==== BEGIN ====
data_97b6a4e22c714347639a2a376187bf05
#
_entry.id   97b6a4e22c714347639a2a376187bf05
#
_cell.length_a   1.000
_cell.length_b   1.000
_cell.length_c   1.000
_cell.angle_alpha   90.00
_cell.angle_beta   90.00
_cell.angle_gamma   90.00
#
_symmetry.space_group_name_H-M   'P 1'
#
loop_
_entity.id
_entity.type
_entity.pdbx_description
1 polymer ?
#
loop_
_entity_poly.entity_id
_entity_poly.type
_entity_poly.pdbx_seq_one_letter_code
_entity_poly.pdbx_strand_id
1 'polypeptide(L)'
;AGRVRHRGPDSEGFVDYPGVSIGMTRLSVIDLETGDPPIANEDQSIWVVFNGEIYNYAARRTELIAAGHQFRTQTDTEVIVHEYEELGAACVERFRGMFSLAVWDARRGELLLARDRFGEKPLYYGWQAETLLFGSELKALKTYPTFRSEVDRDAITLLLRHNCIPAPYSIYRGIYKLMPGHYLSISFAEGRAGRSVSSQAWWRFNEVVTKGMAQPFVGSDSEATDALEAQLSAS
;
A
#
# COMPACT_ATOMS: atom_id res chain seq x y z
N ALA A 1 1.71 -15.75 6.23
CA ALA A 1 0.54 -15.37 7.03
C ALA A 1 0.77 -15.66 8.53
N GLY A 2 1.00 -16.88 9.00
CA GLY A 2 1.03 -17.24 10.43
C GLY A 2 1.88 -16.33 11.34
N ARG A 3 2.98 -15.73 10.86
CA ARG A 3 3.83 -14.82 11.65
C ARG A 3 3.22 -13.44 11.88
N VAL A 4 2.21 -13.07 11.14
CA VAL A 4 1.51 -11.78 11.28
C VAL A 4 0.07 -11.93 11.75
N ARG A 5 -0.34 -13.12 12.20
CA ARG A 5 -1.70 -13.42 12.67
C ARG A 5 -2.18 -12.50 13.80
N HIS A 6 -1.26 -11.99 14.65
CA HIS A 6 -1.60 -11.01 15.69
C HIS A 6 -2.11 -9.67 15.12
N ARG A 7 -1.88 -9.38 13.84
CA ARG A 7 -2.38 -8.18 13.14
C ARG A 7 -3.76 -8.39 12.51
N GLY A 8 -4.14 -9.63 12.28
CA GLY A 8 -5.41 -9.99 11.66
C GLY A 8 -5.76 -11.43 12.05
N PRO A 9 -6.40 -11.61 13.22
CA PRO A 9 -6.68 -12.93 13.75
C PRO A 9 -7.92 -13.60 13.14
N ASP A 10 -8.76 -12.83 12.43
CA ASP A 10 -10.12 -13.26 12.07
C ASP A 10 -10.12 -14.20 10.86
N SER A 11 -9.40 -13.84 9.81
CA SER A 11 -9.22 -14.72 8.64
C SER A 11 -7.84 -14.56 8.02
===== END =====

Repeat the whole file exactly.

data_97b6a4e22c714347639a2a376187bf05
#
_entry.id   97b6a4e22c714347639a2a376187bf05
#
_cell.length_a   1.000
_cell.length_b   1.000
_cell.length_c   1.000
_cell.angle_alpha   90.00
_cell.angle_beta   90.00
_cell.angle_gamma   90.00
#
_symmetry.space_group_name_H-M   'P 1'
#
loop_
_entity.id
_entity.type
_entity.pdbx_description
1 polymer ?
#
loop_
_entity_poly.entity_id
_entity_poly.type
_entity_poly.pdbx_seq_one_letter_code
_entity_poly.pdbx_strand_id
1 'polypeptide(L)'
;AGRVRHRGPDSEGFVDYPGVSIGMTRLSVIDLETGDPPIANEDQSIWVVFNGEIYNYAARRTELIAAGHQFRTQTDTEVIVHEYEELGAACVERFRGMFSLAVWDARRGELLLARDRFGEKPLYYGWQAETLLFGSELKALKTYPTFRSEVDRDAITLLLRHNCIPAPYSIYRGIYKLMPGHYLSISFAEGRAGRSVSSQAWWRFNEVVTKGMAQPFVGSDSEATDALEAQLSAS
;
A
#
# COMPACT_ATOMS: atom_id res chain seq x y z
N ALA A 1 1.71 -15.75 6.23
CA ALA A 1 0.54 -15.37 7.03
C ALA A 1 0.77 -15.66 8.53
N GLY A 2 1.00 -16.88 9.00
CA GLY A 2 1.03 -17.24 10.43
C GLY A 2 1.88 -16.33 11.34
N ARG A 3 2.98 -15.73 10.86
CA ARG A 3 3.83 -14.82 11.65
C ARG A 3 3.22 -13.44 11.88
N VAL A 4 2.21 -13.07 11.14
CA VAL A 4 1.51 -11.78 11.28
C VAL A 4 0.07 -11.93 11.75
N ARG A 5 -0.34 -13.12 12.20
CA ARG A 5 -1.70 -13.42 12.67
C ARG A 5 -2.18 -12.50 13.80
N HIS A 6 -1.26 -11.99 14.65
CA HIS A 6 -1.60 -11.01 15.69
C HIS A 6 -2.11 -9.67 15.12
N ARG A 7 -1.88 -9.38 13.84
CA ARG A 7 -2.38 -8.18 13.14
C ARG A 7 -3.76 -8.39 12.51
N GLY A 8 -4.14 -9.63 12.28
CA GLY A 8 -5.41 -9.99 11.66
C GLY A 8 -5.76 -11.43 12.05
N PRO A 9 -6.40 -11.61 13.22
CA PRO A 9 -6.68 -12.93 13.75
C PRO A 9 -7.92 -13.60 13.14
N ASP A 10 -8.76 -12.83 12.43
CA ASP A 10 -10.12 -13.26 12.07
C ASP A 10 -10.12 -14.20 10.86
N SER A 11 -9.40 -13.84 9.81
CA SER A 11 -9.22 -14.72 8.64
C SER A 11 -7.84 -14.56 8.02